Diana Greer: Sometimes the smallest things matter the most
Diana Greer, president of the US China People’s Friendship Association (USCPFA), was recently able to reunite with some old friends from the other side of the world. It’s all part of her job, after all.
“We just recently received a wonderful delegation a couple weeks ago from Zhengzhou in Henan province,” said Greer. “We hadn’t seen them in years, and they were so excited to come. We were able to meet with them and talk with them, and get our friendship ties going again. And they invited us to their shaolin wushu festival in the fall.”
Zhengzhou is tied to Greer’s hometown of Richmond, Virginia, through the Sister Cities program, a network used to promote friendship and understanding between cities by encouraging trade and tourism.
Such sub-national-level relations, while not as publicized as the governmental relationships between nations, paint a much brighter picture for the future of cooperation between China and the US, according to Greer.
“It’s the person-to-person relationships that make this exciting,” said Greer. “It’s just all of us working together, and sharing our experiences.”
Greer has been president of the USCPFA since 2011, and a member for longer. Her and her organization’s approach to diplomacy happens at a person-to-person level, allowing for greater understanding of the differences and similarities between the two cultures.
“Over the years, it’s been an amazing experience,” Greer said.
USCPFA events range from seminars where scholars and government officials from China and the US give lectures on China-US relations, to more informal events like taking visiting Chinese delegations on personal tours of the US Capitol building.
Greer frequently travels back and forth between China and the US to promote friendship diplomacy and has made ties with some high-profile people along the way.
In 2014, she and a former president of USCPFA were invited to hear President Xi Jinping’s speech at The Great Hall of the People in Beijing in celebration of the 60th anniversary of the Chinese People’s Association for Friendship with Foreign Countries (CPAFFC), her organization’s Chinese counterpart and 20 year senior, founded in 1954.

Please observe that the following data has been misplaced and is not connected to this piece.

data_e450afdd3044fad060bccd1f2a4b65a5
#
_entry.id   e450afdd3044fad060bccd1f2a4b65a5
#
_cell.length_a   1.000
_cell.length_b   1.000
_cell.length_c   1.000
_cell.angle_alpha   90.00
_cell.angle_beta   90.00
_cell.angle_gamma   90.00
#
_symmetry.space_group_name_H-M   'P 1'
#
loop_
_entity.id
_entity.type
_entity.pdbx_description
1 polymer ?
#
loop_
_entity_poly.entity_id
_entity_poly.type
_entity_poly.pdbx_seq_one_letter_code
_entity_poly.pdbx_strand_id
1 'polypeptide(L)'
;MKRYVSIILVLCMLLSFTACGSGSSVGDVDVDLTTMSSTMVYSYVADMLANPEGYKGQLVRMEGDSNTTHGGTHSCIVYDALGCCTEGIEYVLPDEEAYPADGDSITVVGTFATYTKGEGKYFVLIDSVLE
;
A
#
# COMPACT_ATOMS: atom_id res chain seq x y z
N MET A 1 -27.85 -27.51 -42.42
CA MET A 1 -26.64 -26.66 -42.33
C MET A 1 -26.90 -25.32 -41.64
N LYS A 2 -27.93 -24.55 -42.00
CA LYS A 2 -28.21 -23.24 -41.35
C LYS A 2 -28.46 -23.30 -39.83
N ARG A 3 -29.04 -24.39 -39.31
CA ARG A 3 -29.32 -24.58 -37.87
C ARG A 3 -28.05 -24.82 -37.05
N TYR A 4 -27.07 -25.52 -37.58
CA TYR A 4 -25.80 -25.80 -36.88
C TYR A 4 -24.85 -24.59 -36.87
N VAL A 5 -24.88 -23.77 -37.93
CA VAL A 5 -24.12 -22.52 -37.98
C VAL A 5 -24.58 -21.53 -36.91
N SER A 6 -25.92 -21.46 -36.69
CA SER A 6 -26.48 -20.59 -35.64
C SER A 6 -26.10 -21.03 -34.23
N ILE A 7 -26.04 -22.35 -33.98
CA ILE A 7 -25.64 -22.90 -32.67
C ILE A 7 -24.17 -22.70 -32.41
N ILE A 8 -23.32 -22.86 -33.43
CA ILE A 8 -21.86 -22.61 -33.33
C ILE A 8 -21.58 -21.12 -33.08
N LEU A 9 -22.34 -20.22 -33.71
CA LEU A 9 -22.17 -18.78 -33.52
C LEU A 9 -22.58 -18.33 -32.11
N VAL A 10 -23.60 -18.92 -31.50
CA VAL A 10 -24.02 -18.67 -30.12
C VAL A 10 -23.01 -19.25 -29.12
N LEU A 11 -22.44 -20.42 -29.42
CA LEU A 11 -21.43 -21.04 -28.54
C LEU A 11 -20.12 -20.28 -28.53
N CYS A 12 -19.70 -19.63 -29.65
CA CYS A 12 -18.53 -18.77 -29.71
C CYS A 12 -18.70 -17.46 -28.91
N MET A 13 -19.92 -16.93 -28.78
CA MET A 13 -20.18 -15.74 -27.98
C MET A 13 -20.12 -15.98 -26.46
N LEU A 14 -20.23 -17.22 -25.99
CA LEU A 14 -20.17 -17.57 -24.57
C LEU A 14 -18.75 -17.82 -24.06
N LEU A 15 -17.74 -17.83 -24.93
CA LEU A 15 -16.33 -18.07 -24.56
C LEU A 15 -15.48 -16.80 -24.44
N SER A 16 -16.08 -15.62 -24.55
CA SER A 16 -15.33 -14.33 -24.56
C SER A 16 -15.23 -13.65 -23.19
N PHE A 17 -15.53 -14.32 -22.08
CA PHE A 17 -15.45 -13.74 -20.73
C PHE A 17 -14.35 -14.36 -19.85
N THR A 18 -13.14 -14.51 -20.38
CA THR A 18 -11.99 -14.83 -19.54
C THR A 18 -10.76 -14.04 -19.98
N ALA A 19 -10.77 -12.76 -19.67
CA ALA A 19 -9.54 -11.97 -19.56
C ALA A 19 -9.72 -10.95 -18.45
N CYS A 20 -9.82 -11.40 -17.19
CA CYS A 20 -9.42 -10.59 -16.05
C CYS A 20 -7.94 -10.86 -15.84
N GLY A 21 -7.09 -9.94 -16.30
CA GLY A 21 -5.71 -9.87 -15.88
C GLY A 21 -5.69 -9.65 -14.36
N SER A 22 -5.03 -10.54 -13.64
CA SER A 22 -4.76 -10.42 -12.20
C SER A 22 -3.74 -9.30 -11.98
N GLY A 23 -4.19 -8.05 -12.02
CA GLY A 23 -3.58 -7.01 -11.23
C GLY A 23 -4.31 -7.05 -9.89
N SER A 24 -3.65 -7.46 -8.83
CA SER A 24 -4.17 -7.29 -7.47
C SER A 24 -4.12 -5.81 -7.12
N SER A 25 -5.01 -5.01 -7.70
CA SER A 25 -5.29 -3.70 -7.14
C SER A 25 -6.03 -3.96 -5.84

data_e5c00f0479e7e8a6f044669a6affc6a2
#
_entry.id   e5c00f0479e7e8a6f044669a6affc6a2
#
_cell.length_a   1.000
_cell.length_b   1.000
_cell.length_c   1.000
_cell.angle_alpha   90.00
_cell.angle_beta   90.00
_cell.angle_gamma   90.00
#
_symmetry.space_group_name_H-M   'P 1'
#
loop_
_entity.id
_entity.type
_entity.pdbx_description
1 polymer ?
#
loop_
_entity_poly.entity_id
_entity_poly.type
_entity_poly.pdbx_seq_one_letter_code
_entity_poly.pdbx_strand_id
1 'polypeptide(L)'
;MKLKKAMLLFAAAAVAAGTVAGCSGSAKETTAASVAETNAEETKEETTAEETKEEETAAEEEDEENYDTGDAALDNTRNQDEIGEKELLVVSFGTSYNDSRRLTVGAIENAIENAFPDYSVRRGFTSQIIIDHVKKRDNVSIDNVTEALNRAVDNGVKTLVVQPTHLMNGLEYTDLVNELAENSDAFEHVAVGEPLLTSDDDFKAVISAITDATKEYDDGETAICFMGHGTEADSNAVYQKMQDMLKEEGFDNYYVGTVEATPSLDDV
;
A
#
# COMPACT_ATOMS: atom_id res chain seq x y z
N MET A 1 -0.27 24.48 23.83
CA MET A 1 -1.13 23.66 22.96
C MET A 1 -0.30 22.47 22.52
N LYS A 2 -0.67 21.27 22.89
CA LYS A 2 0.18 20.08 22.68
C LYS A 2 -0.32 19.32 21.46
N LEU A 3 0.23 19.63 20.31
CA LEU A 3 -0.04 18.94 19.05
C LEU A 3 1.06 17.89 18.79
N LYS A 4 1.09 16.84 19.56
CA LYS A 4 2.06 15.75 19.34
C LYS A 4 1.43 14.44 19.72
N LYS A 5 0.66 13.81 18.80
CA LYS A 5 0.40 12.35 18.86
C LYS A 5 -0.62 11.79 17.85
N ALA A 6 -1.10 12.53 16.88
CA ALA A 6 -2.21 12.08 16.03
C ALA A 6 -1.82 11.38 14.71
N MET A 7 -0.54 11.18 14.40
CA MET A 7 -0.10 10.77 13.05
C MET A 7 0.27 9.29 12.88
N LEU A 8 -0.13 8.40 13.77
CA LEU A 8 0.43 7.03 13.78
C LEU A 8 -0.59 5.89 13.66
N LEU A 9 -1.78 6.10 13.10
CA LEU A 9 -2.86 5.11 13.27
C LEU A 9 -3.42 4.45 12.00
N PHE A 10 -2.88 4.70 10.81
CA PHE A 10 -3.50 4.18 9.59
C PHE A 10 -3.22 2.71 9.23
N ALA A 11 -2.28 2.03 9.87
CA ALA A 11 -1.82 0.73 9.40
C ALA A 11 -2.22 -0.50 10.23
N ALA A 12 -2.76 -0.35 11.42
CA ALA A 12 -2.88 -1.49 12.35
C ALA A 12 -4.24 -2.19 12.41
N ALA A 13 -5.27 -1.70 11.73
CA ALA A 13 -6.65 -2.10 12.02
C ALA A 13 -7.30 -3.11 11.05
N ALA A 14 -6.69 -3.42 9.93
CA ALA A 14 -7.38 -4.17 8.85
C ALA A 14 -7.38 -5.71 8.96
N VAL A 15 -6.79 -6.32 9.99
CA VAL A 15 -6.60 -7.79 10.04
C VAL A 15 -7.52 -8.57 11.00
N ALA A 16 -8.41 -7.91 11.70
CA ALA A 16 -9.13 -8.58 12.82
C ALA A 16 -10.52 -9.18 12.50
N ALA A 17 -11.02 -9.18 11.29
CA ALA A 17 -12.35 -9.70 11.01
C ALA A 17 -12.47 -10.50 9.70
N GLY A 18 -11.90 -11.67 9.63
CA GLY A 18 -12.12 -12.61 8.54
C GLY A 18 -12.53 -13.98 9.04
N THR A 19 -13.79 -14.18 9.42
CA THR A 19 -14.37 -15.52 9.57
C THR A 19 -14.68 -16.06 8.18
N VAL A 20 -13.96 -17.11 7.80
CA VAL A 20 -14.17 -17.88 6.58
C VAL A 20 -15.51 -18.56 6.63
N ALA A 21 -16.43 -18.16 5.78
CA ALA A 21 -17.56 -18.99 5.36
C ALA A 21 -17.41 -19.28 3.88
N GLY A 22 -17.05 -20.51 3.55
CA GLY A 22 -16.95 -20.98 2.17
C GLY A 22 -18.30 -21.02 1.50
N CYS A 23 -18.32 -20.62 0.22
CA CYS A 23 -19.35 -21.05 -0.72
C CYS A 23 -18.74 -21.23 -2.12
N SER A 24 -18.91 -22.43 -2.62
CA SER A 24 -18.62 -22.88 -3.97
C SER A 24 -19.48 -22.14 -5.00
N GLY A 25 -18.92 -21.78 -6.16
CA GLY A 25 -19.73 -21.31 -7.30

“President Xi was very appreciative of the work that Madame Li Xiaolin has done,” said Greer, referring to the president of the CPAFFC who frequently visits the US to promote friendship diplomacy.
Greer has also rubbed elbows with political figures from the US and fondly recalls meeting former President Jimmy Carter.
“When we went to Shanghai, and President Carter was giving opening remarks at the friendship conference, we presented him with the USCPFA friendship medallion. So that was a high point,” said Greer.
Above all else, Greer cherishes the interpersonal cultural interactions she gets to partake in on a daily basis.
“Just the day-to-day events are amazing,” she said. “Our Richmond chapter meets all the time during the year, for our annual banquet, and a fall event around Moon Festival time. Over the years, we’ve invited people from the embassy to our events, and we ask them questions about issues of the day, and have great calm conversations about tough issues.”
Despite the significance of her organization’s work in promoting China-US relations, Greer regrets that the sub-national dialogues do not receive more media attention.
“These wonderful things and events of friendship really don’t become a part of the everyday conversation, and people don’t realize how hard we’re all working to make good things happen between our two countries,” said Greer.
“It’s a shame that all we hear is this awful, terrible rhetoric coming from our politicians. And we just don’t get a chance to shout over the noise,” she said.
To increase awareness of the opportunities for cooperation between China and the US, USCPFA has been trying to expand its reach, targeting young Americans who are interested in US-China diplomacy.
Whatever the future may hold for USCPFA, Greer sees tremendous value in what it brings to the table.
“Sometimes it’s just the smallest things, like getting together with your Chinese and American friends at picnics, or getting in a big circle and talking about what’s happening in China now. It’s just the smallest, friendly situations that are just as important as the huge events that we get a chance to do,” said Greer.
Allan Fong in Washington contributed to this story
Diana Greer, president of USCPFA, in front of the China Central Television Building in Beijing in 2014.